Lex’s eyes flew open. Keira’s arm up to the shoulder was in Lex’s realm. The skin on Keira’s arm and hand had changed. The fingers were crooked, the nails broken and bloody. The arm bent backwards at the elbow. A tattered striped shirt appeared, and the beginnings of a strap to blue denim overalls. Keira’s head broke the surface. Her face, a second ago identical to Lex’s, was now swollen and bruised. A jagged wound split her forehead in two. She was coming back the way she had died.
Lex had half a mind to let Keira go. To push her back. But their hands were glued together. Keira screamed again. Lightning bolts shot across the force field, crackling loudly and lighting up Lex’s room. Lex closed her eyes to the blinding light. Sweating and grunting, she grabbed Keira’s upper arm with her free hand, took a large, laborious step backward, and Keira toppled out, landing on the floor like a bag of sand.
The plip! that had announced the entrance of Lex and the doll into the living realm was nothing to the sound of crashing waves that announced Keira. The lightning ceased immediately and the force field disappeared. No shimmer, no static, just gone.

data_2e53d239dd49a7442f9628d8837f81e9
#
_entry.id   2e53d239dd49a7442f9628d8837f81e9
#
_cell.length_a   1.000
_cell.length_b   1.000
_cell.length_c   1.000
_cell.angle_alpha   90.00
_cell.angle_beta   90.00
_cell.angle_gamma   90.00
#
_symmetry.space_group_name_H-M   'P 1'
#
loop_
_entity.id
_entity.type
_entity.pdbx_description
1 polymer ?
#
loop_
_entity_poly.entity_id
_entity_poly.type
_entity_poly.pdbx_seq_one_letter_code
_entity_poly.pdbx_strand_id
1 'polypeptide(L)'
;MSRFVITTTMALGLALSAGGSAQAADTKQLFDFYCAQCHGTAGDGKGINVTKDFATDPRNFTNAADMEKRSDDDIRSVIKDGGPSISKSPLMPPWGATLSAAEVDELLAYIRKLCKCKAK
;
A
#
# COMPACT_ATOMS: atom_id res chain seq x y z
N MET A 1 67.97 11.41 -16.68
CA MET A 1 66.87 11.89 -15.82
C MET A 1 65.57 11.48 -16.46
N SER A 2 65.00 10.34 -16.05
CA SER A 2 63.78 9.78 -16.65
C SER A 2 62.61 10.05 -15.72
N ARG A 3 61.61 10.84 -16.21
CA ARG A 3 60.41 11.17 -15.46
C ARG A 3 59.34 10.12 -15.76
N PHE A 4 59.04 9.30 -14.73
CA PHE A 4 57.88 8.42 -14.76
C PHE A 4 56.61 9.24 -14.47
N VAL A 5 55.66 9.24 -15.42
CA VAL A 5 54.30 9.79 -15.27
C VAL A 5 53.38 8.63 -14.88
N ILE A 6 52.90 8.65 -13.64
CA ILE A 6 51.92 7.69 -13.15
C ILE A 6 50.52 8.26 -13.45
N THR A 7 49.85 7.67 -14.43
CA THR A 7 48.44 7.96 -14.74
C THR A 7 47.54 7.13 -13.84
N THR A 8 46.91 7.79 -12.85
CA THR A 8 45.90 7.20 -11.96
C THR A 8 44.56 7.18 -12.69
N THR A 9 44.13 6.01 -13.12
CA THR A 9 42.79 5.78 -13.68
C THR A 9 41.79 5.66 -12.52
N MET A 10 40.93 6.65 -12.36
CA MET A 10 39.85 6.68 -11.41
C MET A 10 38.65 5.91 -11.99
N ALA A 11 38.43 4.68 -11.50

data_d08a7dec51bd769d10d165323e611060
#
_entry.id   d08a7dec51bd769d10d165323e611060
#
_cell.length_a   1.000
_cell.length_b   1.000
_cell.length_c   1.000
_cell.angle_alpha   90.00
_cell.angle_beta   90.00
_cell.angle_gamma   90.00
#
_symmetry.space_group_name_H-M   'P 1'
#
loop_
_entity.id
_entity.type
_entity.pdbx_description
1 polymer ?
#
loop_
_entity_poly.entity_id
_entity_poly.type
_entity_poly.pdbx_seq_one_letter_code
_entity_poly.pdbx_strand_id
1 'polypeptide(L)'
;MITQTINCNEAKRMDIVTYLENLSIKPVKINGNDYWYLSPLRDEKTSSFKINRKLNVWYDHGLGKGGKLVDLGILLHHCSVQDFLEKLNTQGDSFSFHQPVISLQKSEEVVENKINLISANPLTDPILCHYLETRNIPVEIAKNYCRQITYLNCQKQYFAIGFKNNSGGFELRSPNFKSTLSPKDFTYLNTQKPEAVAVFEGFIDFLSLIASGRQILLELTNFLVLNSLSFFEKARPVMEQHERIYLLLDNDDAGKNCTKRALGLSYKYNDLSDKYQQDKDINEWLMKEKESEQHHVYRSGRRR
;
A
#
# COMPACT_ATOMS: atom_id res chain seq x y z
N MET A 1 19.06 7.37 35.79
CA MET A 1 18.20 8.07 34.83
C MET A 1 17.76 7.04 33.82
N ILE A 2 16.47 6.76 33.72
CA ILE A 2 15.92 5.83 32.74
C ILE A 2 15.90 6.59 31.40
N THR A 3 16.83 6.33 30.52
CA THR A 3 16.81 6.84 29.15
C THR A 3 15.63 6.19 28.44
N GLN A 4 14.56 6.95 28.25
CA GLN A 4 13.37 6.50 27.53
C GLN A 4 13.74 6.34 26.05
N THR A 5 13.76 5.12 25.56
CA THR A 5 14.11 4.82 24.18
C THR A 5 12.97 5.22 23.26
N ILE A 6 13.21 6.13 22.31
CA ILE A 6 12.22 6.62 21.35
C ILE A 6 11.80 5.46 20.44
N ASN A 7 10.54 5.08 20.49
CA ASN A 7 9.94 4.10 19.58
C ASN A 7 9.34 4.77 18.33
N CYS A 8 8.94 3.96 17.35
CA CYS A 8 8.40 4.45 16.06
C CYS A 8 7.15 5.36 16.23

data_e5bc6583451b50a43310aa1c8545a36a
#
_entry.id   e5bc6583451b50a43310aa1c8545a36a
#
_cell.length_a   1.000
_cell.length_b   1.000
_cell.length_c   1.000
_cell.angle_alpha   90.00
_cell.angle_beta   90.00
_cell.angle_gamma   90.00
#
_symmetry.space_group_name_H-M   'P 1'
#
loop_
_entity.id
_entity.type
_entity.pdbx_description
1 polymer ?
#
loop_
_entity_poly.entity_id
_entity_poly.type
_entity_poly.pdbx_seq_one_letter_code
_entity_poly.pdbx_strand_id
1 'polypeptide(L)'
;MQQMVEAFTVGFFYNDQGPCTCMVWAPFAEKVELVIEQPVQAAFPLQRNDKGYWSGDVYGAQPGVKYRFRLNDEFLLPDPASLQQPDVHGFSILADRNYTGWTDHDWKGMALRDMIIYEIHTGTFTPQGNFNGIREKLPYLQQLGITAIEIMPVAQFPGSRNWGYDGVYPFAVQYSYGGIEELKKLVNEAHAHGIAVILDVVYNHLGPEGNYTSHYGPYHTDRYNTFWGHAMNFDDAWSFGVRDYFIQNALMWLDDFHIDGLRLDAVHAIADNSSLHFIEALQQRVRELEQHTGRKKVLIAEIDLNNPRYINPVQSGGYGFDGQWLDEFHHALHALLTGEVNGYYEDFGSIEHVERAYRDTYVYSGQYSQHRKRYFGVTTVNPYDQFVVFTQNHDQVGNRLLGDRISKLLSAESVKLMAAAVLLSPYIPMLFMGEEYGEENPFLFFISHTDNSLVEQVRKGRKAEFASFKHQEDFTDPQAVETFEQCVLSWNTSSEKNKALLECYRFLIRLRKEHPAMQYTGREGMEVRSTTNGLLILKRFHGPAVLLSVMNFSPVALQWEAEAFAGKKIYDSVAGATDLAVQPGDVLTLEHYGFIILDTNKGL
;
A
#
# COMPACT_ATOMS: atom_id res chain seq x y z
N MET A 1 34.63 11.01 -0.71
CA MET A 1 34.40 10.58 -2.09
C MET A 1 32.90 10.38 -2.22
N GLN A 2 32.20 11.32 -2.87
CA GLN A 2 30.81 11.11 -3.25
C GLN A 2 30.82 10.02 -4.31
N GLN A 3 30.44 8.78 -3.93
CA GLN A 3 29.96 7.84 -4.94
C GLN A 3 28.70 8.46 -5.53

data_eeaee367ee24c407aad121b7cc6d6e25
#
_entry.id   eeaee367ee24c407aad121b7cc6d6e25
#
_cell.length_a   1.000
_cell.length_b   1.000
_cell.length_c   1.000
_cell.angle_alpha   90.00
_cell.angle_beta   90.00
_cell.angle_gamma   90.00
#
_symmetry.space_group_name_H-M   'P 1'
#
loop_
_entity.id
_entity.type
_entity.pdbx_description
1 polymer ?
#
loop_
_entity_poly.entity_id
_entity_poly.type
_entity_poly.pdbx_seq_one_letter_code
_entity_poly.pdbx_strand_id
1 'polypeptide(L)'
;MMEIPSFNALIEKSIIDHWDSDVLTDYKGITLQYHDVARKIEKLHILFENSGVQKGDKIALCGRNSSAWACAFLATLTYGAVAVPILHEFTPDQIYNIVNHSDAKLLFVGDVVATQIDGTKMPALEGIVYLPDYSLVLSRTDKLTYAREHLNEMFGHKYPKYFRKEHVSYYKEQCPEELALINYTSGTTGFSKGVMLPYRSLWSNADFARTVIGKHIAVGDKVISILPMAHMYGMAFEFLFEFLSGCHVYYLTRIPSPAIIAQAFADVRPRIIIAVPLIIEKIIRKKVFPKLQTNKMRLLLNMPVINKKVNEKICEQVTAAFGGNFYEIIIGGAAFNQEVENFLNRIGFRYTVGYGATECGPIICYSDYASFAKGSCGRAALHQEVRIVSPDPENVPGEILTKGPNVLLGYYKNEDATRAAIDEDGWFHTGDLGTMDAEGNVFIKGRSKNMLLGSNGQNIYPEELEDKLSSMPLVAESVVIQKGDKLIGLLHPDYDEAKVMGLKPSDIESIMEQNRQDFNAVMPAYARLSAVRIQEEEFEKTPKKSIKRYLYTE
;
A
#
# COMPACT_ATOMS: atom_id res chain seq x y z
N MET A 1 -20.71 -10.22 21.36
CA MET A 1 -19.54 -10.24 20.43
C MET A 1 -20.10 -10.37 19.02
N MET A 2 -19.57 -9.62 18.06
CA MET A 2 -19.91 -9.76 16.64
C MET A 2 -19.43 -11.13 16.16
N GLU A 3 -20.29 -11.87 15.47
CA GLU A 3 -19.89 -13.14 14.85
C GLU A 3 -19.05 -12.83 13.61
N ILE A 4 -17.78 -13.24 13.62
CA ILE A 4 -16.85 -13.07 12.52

Lex watched Keira climb to her feet in jerky movements. Her body squelched and cracked. The beautiful white dress she wore in her realm was replaced with dirty, blood-soaked overalls and blood-filled sneakers.
Keira stepped forward drunkenly.
Lex backed away. Keira was grotesque. The wound on her face was caked with crusty, brown blood. Her right eye was swollen shut. Her face and arms were covered in deep cuts and bruises. Her arms and legs were bent unnaturally.
She held out her arms. Her limbs creaked.
Lex whimpered. “Keira?”
Keira reached out and touched Lex’s face with rough fingers. She smiled. There was a space in her mouth where her front teeth had been knocked out.
Lex touched Keira’s face softly, then threw her arms around her sister’s shoulders.
Hand in hand, Lex and Keira walked down the hall and into the living room. Keira’s feet clunked on the floor at an odd rhythm, her steps too heavy.
Lex’s parents sat at opposite ends of the couch, watching TV, not speaking.
“Mommy. Daddy. Look. I told you she was here.”
As her mother and father looked up, Lex looked at Keira.
Smile, Lex thought at her.
Keira did. Lex turned to her parents again, beaming, her toothless smile identical to her sister’s.
Her parents rose slowly from the couch. Their mouths hung open. Their faces screwed up in confusion and horror. Her father made a choking sound.
“It’s okay,” Lex said, holding up her free hand reassuringly. “She’s different, yeah, but she’s here.”
Keira waved a crooked arm. “Maaam,” she said through a throat full of dirt.
That’s when her mother started screaming.